Saturday, February 23, 2008

Welcome home to ORV Alguita and crew!

ORV Alguita and crew have arrived safely in Long Beach, CA after a very successful month-long research voyage!

Friday, February 22, 2008

Endings and beginnings

Our noon position: Almost home! Latitude: 35 55.923 North Longitude:118 45.508

Hola ORV Alguita friends, and Ship to Shore students,

A huge thanks to the students from West Lafayette, Lennox Elementary and Middle School, the Environmental Charter High, Animo Leaderhsip Academy, Brooksbank Elementary, Luis A Rivera School, Gilmour Academy Middle School, Burbank Middle School, George Washington High, Parker Middle School, Geilenkirchen Elementary, Programa Escuela a Bordo- Centro Aqua Sendas, Cowan Road Middle School, Edwards Middle School, Point Fermin Elementary, Winthrop Elementary, and the many friends and supporters

This is the final morning of our journey… and the beginning of new adventures for all of us. Including a big one for two of our crew members - Anna and Marcus were so enamored of their experience on board that they decided to spend a lifetime doing this..... together! We figure Anna is probably the only woman to be proposed to in the North Pacific Gyre, sitting atop the boom of a research vessel....or to receive a ring woven together from rope debris.

It’s been so great to have you all on board! Your support raised our spirits, and we loved reading your comments – something we looked forward to every day. We may have another equally exciting adventure coming up – so stay tuned. There will be opportunities for many of you to join in, and possibly even help us build a boat…..More about this later, so do keep in touch.

We had a tidal wave of questions from West Lafayette: Byrozoans are a subcategory of phyla called "Lophophorates", characterized by a whorl of feeding tentacles. Bryozoans are known as "moss animals", they have a moss like appearance, but they are more like worms. And often form their "homes" on floating debris, like you've seen in our photos.

You also asked about barnacle foam. As you know, we've been sailing in the ocean for 4 weeks without sight of land. Our strategy to keep afloat is to use a 50 ft. sailboat, but what strategies do other creatures in the gyre use? Some walk on water, like Halobaites, a water-strider and the only seagoing insect. Another is a small purple snail that makes bubbles to stay afloat. Then others, like the crabs, just swim until they find something to grab onto. But the Gooseneck barnacle, if it cannot find debris to cling to, will secete a foam that looks like styrofoam. A small colony of a dozen individuals will build a foam raft together about the size of a golf ball. These are just a few of the millions of specialized adaptations that marine organisms employ to survive in unique places, like the middle of the sea.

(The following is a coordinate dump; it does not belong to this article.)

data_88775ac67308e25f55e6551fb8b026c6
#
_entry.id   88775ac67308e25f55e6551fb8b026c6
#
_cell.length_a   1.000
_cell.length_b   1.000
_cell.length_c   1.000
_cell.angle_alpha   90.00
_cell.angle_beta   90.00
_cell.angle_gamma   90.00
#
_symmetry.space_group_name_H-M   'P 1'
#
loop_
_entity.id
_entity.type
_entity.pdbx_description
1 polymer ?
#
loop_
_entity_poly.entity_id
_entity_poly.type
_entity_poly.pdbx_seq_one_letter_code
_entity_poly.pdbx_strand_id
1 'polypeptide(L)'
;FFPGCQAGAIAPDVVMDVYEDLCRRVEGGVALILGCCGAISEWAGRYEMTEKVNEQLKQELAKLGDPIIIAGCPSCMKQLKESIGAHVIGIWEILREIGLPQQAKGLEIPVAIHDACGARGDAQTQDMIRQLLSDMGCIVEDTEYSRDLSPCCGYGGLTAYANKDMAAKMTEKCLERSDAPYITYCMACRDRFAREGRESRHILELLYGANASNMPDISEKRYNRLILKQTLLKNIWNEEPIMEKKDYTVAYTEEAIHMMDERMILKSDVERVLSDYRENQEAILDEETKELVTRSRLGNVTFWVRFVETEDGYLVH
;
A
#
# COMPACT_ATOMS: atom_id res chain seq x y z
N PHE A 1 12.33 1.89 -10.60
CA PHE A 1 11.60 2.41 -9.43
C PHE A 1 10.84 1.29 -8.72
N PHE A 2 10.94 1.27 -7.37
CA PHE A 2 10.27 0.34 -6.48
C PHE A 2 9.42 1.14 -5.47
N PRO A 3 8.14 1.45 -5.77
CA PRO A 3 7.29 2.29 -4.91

And a few of you wanted a quick summary of what exactly we were doing, and if we found what we were looking for, so here goes:

The purpose of this trip was to continue “documenting”, or gathering evidence, to answer some important questions about the health of our oceans, and ultimately our own:

· How much plastic debris is there floating on the surface of the North Pacific Ocean?

· Does the amount of plastic debris outweigh the amounts of plankton? How might this be affecting the marine creatures that feed on plankton?

· Are marine creatures like seabirds, fish, salps etc. eating plastic debris, mistaking it for food?

· If fish are eating plastic contaminated with toxic pollutants, and we are eating fish… might this be impacting our health?

We were specifically researching a massive region – a weather system in fact – called the North Pacific Gyre. You can read more here about the Gyre. It’s like a HUGE whirlpool- stretching from California to Japan that keeps trash circulating around in its currents for decades.

We know this plastic trash is a problem. We know it doesn’t belong here, thousands of miles from land. We know its not good for marine creatures to be eating it, and that its morally wrong for us to be fouling up their home.

But in order to get the world to pay attention, and start making changes, we need to PROVE it. We need accurate data, and real hard numbers, so we can bring this information to governments, industries, and the public, and show them just how serious this issue has become.